One by one, Epstein accusers pour out their anger in court

NEW YORK (AP) — One by one, more than a dozen of Jeffrey Epstein’s accusers stood before a judge and poured out their anger toward the financier Tuesday, taking advantage of an extraordinary opportunity to be heard in court after his jailhouse suicide denied them to chance to testify against him at his sex-trafficking trial.

“He robbed me of my dreams, of my chance to pursue a career I adored,” said Jennifer Araoz, who has accused Epstein of raping her in his New York mansion when she was 15.

“The fact I will never have a chance to face my predator in court eats away at me,” she added. “They let this man kill himself and kill the chance for justice for so many others.”

The hearing was convened by U.S. District Judge Richard Berman, who presided over the case after federal prosecutors had Epstein arrested last month.

The question before the judge was whether to throw out the indictment because of the defendant’s death, a usually pro forma step. But the judge offered Epstein’s accusers an unusual opportunity to be heard in court.

Repeatedly, the women described themselves as survivors and said they hoped coming forward publicly would encourage other women to heal. They lashed out at Epstein for his alleged crimes and his suicide in his cell Aug. 10.

Repeatedly, the women described themselves as survivors and said they hoped coming forward publicly would encourage other women to heal. They lashed out at Epstein for his alleged crimes and his suicide in his cell Aug. 10.

“He is a coward,” said Courtney Wild, who has said she was sexually abused by Epstein in Florida at 14. “Justice has never been served in this case.”

Virginia Roberts Giuffre, who has said she was a 15-year-old working at President Donald Trump’s Mar-a-Lago club when she was recruited to perform sex acts on Epstein, said: “My hopes were quickly dashed and my dreams were stolen.”

Sarah Ransome, who said Epstein pressured her into unwanted sex when she was in her early 20s, encouraged prosecutors in their efforts to bring others to justice, saying: “Finish what you started. … We are survivors and the pursuit of justice should not abate.”

In addition to the women who spoke, statements from over a dozen others were read in court by their lawyers.

During the 2½-hour proceeding, the women sometimes clutched one another to lend support. Most remained composed, but several cried as they described falling into Epstein’s web. His suicide left some of them angry, others sad. One said she was relieved that he was gone and could abuse no others.

Some women described their shame and embarrassment, saying Epstein manipulated them, dangling his wealth and power and connection to celebrities and political figures, while seizing on their vulnerabilities.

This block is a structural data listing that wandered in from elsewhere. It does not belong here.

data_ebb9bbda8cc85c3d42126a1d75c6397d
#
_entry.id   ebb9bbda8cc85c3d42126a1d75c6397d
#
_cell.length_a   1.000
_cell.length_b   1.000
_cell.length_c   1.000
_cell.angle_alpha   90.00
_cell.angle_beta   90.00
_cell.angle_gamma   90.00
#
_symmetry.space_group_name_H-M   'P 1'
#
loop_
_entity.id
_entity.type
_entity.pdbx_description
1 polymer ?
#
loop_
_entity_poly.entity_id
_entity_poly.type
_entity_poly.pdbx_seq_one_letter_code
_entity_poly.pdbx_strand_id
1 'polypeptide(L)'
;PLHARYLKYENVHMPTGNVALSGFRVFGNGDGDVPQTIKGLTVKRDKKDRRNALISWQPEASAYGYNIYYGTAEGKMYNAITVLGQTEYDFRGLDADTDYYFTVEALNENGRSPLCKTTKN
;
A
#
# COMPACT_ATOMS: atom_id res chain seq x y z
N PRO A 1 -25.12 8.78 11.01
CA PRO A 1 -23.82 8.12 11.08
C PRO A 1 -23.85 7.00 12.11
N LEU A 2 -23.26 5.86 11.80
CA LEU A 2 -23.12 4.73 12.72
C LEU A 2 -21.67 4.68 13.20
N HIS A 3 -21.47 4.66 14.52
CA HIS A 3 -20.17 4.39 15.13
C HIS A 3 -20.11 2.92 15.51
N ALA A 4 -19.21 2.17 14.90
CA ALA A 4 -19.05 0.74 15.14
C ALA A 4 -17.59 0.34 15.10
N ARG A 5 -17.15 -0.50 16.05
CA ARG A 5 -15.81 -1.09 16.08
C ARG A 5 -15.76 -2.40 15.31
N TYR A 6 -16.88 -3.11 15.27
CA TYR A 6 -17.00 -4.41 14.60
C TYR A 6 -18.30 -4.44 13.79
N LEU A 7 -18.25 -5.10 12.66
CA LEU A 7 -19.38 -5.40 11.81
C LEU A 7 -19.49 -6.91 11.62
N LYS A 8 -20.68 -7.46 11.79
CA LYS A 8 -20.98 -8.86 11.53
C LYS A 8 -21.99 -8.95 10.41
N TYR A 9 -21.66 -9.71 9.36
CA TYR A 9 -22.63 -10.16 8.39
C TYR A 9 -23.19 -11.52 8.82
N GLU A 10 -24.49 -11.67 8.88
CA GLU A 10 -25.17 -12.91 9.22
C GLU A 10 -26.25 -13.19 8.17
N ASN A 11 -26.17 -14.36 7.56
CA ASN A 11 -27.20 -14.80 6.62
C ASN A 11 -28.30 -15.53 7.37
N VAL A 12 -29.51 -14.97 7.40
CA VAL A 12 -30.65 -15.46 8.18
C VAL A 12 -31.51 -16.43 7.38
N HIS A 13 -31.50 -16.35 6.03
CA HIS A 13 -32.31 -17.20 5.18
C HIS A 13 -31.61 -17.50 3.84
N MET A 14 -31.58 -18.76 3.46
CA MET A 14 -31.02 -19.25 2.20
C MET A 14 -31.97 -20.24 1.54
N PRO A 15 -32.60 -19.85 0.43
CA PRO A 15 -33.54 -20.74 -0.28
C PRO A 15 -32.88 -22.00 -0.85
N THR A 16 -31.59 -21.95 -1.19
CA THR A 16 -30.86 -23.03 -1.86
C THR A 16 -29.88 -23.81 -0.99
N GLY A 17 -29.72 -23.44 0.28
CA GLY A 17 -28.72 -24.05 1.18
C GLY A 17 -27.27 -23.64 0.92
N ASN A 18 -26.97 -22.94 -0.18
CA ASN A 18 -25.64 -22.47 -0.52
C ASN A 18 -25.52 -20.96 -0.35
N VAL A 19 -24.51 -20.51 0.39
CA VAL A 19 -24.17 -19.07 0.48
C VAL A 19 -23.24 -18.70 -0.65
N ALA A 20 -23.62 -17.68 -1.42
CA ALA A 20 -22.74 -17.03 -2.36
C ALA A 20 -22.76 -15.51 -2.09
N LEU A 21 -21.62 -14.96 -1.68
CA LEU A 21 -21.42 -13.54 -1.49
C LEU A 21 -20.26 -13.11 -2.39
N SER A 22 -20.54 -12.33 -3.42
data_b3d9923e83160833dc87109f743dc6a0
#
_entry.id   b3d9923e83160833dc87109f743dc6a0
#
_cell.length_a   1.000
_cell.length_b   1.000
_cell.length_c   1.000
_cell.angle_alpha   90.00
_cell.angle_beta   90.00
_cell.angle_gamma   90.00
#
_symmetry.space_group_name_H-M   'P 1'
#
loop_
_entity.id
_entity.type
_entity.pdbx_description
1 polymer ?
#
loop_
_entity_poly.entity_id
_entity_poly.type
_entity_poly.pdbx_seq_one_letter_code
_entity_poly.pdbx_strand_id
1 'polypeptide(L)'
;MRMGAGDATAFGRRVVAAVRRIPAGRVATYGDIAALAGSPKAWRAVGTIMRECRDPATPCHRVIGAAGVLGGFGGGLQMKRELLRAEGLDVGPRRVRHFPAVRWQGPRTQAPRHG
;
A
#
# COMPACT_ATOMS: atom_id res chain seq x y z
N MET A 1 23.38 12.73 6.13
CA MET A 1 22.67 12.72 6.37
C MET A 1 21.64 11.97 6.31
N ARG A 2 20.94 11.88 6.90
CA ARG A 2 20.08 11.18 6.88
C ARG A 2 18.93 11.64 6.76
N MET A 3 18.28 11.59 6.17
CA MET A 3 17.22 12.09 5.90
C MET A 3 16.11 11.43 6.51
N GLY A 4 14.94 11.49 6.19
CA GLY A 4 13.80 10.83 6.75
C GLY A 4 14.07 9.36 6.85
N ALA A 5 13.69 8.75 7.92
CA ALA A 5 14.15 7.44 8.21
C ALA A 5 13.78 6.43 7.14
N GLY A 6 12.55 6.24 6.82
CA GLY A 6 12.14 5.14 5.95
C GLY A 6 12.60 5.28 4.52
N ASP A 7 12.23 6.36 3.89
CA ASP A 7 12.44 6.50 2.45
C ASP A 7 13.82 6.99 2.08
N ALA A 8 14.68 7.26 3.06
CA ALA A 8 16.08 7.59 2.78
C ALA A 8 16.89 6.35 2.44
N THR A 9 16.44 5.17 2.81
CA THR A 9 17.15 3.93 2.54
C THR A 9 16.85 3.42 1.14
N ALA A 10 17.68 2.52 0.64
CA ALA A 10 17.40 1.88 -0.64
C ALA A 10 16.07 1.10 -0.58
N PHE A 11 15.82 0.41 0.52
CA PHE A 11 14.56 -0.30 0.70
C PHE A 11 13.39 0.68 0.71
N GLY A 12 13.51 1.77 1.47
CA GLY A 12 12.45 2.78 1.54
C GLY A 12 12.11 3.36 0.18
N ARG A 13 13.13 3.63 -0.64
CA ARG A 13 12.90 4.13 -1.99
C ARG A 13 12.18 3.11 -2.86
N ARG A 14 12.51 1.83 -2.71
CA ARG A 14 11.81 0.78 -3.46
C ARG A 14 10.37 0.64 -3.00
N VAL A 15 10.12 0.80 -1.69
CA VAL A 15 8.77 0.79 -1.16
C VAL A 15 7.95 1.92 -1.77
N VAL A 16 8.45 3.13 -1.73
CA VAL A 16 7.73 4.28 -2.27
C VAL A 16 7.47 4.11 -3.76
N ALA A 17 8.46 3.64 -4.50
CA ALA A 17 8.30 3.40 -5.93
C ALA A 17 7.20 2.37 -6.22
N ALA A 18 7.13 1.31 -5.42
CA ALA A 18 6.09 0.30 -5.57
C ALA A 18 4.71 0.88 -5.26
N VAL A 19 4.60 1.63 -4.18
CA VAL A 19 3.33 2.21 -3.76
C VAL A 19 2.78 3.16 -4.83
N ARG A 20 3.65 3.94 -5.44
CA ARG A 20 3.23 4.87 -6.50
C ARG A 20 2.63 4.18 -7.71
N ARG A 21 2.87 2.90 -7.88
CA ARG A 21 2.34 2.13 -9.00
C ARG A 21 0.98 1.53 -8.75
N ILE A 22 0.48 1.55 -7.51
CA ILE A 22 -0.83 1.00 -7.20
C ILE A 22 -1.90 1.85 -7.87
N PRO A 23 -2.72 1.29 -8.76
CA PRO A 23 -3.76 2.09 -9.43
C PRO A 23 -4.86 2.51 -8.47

One woman who remained anonymous said Epstein when she was 15 flew her to a ranch where she was sexually molested for many hours while he kept insisting he was helping her to grow. She said he abused her in a position where she would see his framed pictures of himself on a dresser, smiling with celebrities.

One woman, taking deep breaths to steady her voice, said she was 17 when she was victimized. She said she thought Epstein was the most powerful person in the world.

“But the end is here, and here I stand, feeling more powerful than he will ever be,” she said.

A New York City coroner ruled that Epstein hanged himself. But one of Epstein’s lawyers, Martin Weinberg, challenged that finding during Tuesday’s hearing, telling the judge that an expert hired by the defense determined that broken bones in his neck were “more consistent with pressure … with homicide” than suicide.

“Find out what happened to our client,” the lawyer told the judge. “We’re quite angry.”

When a prosecutor said the manner of Epstein’s death was “completely irrelevant to the purpose of today’s proceeding,” the judge responded: “Well, I don’t know … I think it’s fair game for defense counsel to raise its concerns.”

Opening the session, Berman called the 66-year-old Epstein’s suicide a “rather stunning turn of events.”

Before he allowed others to speak, Berman blasted a law journal article that that both criticized the public hearing and noted that requests by prosecutors to drop charges are routinely handled without a hearing. The judge said the article suggested the hearing was introducing drama into the court process.

“What little drama might happen today, I don’t think, would be very significant,” Berman said. “Public hearings … promote transparency and provide the court with insights and information that the court might otherwise not be aware of.”

At his death, Epstein was being held without bail, accused of sexually abusing dozens of teenage girls in the early 2000s at his mansions in New York and Palm Beach, Florida.

Attorney General William Barr has vowed that anyone who aided Epstein in sex trafficking will be pursued. He also removed the jail warden and the acting director of the Bureau of Prisons and placed two guards who were supposed to be watching Epstein the morning he died on leave.

Epstein’s lawyers contended he could not be prosecuted because he signed a non-prosecution deal with federal authorities over a decade ago in Florida that resulted in a 13-month stint in jail on state prostitution-related charges. Federal prosecutors in New York said that deal did not prevent the new charges.

The Associated Press does not identify alleged victims of sex crimes unless they give their consent, which several Epstein accusers case have done.

Dr. Michael Baden, the pathologist hired by Epstein’s representatives to observe the autopsy, said he is awaiting the report from the medical examiner’s office before offering his opinion.

Baden was the city’s chief medical examiner in the late 1970s and has been called as an expert witness in a number of big cases, including O.J. Simpson’s 1994 murder trial.